The growth of borrowing on credit cards, bank loans and car purchase deals has eased off, according to figures from the Bank of England.
The Bank has said several times this year that it is worried about the rapid growth of so-called consumer credit.
Its latest figures show that this sort of borrowing rose in July at an annual rate of 9.8%.
But this was lower than in June, and the slowest growth rate since April last year.
The rapid increase in consumer borrowing in the past couple of years has alarmed the authorities because it has been rising so much faster than wages and salaries.
But the upward trend seems to have been tailing off gently since last November, when consumer credit growth reached a recent peak of 10.9%.
Property ‘still resilient’
Other figures from the Bank show that there is plenty of life in the housing market, despite concerns in some quarters that house-buying may be about to suffer a downturn.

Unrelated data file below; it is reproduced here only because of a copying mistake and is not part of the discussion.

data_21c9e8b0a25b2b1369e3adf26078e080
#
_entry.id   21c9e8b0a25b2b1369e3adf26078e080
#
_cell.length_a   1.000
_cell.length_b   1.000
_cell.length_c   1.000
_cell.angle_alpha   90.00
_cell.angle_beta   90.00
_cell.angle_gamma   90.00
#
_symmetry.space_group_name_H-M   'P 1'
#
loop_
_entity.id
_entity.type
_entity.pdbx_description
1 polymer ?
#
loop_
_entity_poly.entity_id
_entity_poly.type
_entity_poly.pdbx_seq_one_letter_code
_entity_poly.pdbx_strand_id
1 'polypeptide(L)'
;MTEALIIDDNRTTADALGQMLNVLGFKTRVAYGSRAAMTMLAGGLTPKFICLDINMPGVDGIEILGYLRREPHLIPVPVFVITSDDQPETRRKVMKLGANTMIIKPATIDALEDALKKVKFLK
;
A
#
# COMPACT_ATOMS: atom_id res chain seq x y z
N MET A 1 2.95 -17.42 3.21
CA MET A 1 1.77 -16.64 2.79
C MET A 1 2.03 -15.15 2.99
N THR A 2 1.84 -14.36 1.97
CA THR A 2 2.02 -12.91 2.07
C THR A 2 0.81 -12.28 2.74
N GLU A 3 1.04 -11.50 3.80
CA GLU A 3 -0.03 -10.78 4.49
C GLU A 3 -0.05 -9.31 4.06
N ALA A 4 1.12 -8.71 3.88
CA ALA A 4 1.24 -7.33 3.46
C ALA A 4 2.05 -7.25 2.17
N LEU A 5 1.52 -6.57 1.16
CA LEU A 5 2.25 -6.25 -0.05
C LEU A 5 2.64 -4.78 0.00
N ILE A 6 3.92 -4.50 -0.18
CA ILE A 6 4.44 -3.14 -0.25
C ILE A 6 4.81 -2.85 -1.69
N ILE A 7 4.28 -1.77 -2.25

Monthly mortgage borrowing rose slightly in July to its highest level since March 2016.
The number of new mortgage loans approved, but not yet lent, to borrowers rose by 3,400 from June’s level to reach 68,700.
Jonathan Samuels, of the property lender Octane Capital, said the UK property market was still resilient.
“It’s by no means firing on all cylinders, but equally the property market has not fallen flat on its face,” he said.
“Transaction levels are down and the market has without doubt cooled, but there is still demand.”
Overall, the total stock of all personal debt in the UK – excluding student loan debts – reached a new record high of £1.55 trillion in July.